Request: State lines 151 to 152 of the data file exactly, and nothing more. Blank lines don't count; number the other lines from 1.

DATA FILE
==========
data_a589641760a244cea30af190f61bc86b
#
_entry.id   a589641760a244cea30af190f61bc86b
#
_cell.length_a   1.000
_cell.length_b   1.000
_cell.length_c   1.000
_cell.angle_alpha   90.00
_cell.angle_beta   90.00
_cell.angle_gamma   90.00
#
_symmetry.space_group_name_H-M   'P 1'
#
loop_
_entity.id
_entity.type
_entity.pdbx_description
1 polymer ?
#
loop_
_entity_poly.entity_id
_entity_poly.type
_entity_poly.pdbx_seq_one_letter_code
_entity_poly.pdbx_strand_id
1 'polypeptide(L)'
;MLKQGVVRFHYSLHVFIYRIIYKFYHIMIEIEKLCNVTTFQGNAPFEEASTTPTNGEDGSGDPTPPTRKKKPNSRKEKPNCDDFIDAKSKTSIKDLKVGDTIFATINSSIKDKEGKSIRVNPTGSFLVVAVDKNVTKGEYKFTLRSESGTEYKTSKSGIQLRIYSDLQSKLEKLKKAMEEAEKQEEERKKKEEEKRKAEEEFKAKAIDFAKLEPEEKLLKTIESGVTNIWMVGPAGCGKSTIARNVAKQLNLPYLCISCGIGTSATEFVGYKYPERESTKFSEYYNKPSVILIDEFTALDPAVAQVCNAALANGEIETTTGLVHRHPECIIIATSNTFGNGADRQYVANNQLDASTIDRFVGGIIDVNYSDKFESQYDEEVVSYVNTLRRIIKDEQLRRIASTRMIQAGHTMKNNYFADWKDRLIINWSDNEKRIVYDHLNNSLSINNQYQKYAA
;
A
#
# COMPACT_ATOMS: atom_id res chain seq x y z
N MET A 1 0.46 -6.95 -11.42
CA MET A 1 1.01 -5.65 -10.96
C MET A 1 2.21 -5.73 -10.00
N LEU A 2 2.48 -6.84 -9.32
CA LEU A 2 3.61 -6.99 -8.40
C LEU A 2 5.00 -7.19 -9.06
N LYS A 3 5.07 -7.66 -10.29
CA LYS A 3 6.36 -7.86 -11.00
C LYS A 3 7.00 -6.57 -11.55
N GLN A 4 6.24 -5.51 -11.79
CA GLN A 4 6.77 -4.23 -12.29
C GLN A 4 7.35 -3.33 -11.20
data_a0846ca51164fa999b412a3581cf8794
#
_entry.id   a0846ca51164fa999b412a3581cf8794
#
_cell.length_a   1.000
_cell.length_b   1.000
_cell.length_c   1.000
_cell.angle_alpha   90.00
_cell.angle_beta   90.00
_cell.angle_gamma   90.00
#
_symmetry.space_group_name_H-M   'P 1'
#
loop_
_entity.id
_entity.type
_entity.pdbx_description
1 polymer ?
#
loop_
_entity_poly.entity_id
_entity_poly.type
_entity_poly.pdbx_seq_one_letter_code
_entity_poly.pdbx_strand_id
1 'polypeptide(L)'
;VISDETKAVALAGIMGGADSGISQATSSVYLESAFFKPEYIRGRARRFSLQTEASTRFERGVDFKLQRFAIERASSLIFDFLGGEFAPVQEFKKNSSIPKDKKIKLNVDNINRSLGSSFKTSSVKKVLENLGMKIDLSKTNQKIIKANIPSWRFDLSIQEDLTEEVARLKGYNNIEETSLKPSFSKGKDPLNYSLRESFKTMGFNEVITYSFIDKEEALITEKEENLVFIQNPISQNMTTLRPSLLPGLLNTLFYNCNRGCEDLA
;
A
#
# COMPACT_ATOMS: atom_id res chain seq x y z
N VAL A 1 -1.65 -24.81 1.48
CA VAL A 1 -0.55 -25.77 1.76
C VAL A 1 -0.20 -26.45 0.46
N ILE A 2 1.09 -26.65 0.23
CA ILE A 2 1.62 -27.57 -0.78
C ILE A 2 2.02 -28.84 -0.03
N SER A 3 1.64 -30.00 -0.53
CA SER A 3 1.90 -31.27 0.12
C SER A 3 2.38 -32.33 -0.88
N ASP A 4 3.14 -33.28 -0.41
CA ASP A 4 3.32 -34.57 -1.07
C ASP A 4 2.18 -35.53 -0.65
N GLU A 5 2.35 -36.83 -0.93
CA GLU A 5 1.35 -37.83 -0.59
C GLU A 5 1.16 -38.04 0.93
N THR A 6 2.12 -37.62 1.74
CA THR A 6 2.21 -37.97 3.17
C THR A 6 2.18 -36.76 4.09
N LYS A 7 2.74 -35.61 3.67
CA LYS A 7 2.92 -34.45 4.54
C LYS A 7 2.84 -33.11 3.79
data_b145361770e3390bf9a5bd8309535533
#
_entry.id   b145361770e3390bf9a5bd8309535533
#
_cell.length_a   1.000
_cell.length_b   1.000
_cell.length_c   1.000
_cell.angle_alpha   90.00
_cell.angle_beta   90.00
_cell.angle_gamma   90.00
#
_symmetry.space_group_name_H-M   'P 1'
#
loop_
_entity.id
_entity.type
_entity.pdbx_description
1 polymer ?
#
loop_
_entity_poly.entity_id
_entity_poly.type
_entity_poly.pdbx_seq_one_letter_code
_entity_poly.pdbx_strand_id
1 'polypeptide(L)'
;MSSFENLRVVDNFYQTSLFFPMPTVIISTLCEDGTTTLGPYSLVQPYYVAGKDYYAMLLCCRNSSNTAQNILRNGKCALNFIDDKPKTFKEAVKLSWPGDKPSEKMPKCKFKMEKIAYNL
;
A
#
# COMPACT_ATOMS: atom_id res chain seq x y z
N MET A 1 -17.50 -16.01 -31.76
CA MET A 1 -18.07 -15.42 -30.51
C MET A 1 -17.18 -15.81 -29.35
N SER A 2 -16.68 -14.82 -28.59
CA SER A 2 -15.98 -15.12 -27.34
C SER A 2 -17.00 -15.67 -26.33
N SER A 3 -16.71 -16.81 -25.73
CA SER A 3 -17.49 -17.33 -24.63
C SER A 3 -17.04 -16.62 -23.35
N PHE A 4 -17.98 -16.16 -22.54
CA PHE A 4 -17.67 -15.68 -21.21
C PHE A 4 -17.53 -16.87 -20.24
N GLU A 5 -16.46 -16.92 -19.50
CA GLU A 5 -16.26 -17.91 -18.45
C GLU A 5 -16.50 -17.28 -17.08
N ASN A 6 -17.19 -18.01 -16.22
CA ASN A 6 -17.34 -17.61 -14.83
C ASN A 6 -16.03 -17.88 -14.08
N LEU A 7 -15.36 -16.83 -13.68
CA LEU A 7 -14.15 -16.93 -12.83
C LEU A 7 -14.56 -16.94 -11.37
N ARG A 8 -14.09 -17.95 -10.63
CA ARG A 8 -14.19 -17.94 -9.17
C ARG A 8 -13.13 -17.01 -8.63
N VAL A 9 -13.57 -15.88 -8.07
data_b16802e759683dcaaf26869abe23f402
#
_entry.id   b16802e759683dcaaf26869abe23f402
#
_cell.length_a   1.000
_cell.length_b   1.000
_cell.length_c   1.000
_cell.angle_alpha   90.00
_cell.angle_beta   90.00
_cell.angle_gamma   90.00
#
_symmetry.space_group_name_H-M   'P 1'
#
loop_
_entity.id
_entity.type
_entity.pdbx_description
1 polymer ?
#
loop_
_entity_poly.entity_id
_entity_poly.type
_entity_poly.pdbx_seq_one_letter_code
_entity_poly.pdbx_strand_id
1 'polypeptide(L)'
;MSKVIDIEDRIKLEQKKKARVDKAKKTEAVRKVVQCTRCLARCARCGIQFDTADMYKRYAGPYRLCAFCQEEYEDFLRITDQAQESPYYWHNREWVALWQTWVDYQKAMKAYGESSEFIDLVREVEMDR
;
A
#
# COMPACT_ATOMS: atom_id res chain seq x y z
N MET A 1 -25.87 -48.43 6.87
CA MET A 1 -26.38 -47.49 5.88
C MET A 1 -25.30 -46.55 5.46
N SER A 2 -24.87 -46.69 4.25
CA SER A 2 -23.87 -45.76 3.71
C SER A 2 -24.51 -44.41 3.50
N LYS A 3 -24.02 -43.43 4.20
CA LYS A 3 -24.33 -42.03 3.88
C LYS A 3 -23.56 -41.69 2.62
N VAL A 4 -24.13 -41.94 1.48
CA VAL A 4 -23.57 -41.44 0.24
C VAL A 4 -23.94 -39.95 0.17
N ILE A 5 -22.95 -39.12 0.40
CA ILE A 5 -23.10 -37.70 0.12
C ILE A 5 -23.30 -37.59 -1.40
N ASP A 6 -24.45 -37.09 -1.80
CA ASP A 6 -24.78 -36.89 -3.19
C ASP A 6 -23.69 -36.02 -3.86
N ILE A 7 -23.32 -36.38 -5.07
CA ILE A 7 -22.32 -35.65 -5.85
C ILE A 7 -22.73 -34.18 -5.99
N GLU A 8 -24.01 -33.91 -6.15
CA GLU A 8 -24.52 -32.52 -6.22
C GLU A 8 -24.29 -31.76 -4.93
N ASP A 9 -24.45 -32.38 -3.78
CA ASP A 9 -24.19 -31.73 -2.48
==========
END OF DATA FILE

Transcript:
_entry.id   b16802e759683dcaaf26869abe23f402
#